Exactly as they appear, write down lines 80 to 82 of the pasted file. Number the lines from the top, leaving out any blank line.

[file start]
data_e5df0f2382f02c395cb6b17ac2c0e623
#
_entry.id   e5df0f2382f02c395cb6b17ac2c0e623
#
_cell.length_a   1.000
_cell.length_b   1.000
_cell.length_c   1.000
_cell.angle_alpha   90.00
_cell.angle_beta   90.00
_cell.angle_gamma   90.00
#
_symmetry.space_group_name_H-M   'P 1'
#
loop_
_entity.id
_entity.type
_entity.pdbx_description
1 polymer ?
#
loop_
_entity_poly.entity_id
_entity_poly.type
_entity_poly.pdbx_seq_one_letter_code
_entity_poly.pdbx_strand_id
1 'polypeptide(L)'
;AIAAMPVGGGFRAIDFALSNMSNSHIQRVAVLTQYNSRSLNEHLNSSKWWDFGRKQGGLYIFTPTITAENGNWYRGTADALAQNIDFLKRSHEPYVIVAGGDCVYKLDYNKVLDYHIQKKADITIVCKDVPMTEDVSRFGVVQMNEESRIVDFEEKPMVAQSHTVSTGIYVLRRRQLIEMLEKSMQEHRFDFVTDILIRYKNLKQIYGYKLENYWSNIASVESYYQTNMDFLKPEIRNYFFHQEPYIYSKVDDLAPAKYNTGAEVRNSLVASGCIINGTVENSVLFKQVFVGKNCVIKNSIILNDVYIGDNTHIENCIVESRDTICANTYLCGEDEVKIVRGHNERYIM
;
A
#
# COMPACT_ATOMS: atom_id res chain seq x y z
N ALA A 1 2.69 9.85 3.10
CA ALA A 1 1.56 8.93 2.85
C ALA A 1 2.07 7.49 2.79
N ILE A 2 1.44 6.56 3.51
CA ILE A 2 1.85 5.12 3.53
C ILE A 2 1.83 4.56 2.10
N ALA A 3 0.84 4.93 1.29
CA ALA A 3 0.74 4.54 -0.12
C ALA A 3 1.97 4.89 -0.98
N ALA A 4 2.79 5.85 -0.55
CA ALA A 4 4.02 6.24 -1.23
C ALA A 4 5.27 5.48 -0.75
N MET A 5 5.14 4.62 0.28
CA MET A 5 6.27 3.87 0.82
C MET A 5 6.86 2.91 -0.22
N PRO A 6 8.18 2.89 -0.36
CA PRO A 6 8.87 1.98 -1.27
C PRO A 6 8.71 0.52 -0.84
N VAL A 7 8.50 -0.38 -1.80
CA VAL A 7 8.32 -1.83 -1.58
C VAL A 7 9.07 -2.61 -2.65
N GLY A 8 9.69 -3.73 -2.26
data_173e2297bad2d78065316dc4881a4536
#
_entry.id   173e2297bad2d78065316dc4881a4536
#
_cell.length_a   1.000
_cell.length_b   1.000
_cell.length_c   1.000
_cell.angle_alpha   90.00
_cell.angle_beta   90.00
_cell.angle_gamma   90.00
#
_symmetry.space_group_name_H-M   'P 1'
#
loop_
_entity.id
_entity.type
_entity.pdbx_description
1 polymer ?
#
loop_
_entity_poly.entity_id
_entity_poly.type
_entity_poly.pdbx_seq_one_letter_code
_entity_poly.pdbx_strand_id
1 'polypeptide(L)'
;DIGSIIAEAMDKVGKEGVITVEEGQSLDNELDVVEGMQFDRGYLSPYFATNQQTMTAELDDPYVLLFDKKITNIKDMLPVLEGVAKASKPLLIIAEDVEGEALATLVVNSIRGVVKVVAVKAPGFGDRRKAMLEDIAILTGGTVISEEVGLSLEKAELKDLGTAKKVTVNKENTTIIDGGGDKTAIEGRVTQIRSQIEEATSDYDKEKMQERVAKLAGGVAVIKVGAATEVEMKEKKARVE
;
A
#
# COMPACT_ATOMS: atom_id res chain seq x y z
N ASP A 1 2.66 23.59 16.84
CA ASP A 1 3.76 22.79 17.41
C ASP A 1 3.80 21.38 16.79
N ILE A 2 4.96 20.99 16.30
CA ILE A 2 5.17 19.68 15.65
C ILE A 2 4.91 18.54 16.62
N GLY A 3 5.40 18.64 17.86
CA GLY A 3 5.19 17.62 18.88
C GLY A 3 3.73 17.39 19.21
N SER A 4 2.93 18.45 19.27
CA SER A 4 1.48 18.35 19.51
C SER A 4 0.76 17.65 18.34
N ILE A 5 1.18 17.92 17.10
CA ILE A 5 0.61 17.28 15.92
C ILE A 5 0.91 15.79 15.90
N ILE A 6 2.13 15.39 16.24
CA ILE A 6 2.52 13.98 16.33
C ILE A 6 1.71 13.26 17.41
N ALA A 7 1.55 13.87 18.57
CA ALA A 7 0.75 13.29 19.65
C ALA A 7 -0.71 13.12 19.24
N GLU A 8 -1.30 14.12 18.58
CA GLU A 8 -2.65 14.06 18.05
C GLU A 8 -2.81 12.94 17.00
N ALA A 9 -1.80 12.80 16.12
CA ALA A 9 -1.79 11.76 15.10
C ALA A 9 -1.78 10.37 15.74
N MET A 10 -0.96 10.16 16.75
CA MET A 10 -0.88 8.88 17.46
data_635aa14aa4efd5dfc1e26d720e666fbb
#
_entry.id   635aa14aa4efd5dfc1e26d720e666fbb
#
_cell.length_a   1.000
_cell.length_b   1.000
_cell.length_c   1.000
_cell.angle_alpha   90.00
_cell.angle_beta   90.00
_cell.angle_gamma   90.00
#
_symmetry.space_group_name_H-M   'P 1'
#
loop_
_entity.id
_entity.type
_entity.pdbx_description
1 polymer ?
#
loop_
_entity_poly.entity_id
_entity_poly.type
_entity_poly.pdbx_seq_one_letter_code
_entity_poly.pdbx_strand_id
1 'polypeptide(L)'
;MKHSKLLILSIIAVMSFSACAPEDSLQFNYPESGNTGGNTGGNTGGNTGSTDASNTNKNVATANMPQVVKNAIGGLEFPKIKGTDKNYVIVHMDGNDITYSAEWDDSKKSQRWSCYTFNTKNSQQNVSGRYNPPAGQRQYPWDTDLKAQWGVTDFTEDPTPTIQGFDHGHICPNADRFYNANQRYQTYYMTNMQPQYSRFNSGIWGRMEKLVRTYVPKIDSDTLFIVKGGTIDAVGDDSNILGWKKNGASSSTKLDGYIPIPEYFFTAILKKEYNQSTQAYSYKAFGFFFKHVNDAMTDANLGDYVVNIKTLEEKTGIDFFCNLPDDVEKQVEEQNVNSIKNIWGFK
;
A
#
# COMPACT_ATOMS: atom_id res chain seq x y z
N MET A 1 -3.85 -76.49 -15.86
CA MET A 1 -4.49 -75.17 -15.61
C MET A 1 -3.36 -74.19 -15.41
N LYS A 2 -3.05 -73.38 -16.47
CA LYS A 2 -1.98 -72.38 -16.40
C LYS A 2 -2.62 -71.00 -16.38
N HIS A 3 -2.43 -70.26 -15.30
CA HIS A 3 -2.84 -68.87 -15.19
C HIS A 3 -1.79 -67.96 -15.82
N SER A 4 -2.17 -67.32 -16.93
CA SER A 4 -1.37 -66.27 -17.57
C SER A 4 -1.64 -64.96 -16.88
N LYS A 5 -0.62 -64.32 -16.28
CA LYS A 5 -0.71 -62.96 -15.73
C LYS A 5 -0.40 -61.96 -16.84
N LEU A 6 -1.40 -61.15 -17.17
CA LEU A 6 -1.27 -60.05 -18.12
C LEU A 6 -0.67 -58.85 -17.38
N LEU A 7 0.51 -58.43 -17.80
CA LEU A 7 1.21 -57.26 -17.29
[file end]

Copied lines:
A
#
# COMPACT_ATOMS: atom_id res chain seq x y z